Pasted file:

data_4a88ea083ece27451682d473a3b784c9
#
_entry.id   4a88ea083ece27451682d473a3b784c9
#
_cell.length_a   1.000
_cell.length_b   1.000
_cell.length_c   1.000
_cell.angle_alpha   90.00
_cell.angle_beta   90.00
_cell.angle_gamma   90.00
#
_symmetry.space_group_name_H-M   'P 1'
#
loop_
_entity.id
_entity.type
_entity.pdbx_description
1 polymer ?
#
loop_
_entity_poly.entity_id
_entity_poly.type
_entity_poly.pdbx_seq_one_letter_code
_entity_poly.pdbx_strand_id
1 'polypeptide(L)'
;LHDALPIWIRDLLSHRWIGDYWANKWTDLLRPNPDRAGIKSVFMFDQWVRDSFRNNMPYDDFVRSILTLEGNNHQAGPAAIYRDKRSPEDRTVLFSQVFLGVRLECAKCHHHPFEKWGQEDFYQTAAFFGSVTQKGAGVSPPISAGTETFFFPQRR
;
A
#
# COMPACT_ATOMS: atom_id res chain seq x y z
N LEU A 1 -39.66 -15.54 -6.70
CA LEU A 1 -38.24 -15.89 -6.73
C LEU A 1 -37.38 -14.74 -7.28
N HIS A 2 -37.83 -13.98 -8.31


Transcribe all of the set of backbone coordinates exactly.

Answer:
data_4a88ea083ece27451682d473a3b784c9
#
_entry.id   4a88ea083ece27451682d473a3b784c9
#
_cell.length_a   1.000
_cell.length_b   1.000
_cell.length_c   1.000
_cell.angle_alpha   90.00
_cell.angle_beta   90.00
_cell.angle_gamma   90.00
#
_symmetry.space_group_name_H-M   'P 1'
#
loop_
_entity.id
_entity.type
_entity.pdbx_description
1 polymer ?
#
loop_
_entity_poly.entity_id
_entity_poly.type
_entity_poly.pdbx_seq_one_letter_code
_entity_poly.pdbx_strand_id
1 'polypeptide(L)'
;LHDALPIWIRDLLSHRWIGDYWANKWTDLLRPNPDRAGIKSVFMFDQWVRDSFRNNMPYDDFVRSILTLEGNNHQAGPAAIYRDKRSPEDRTVLFSQVFLGVRLECAKCHHHPFEKWGQEDFYQTAAFFGSVTQKGAGVSPPISAGTETFFFPQRR
;
A
#
# COMPACT_ATOMS: atom_id res chain seq x y z
N LEU A 1 -39.66 -15.54 -6.70
CA LEU A 1 -38.24 -15.89 -6.73
C LEU A 1 -37.38 -14.74 -7.28
N HIS A 2 -37.83 -13.98 -8.31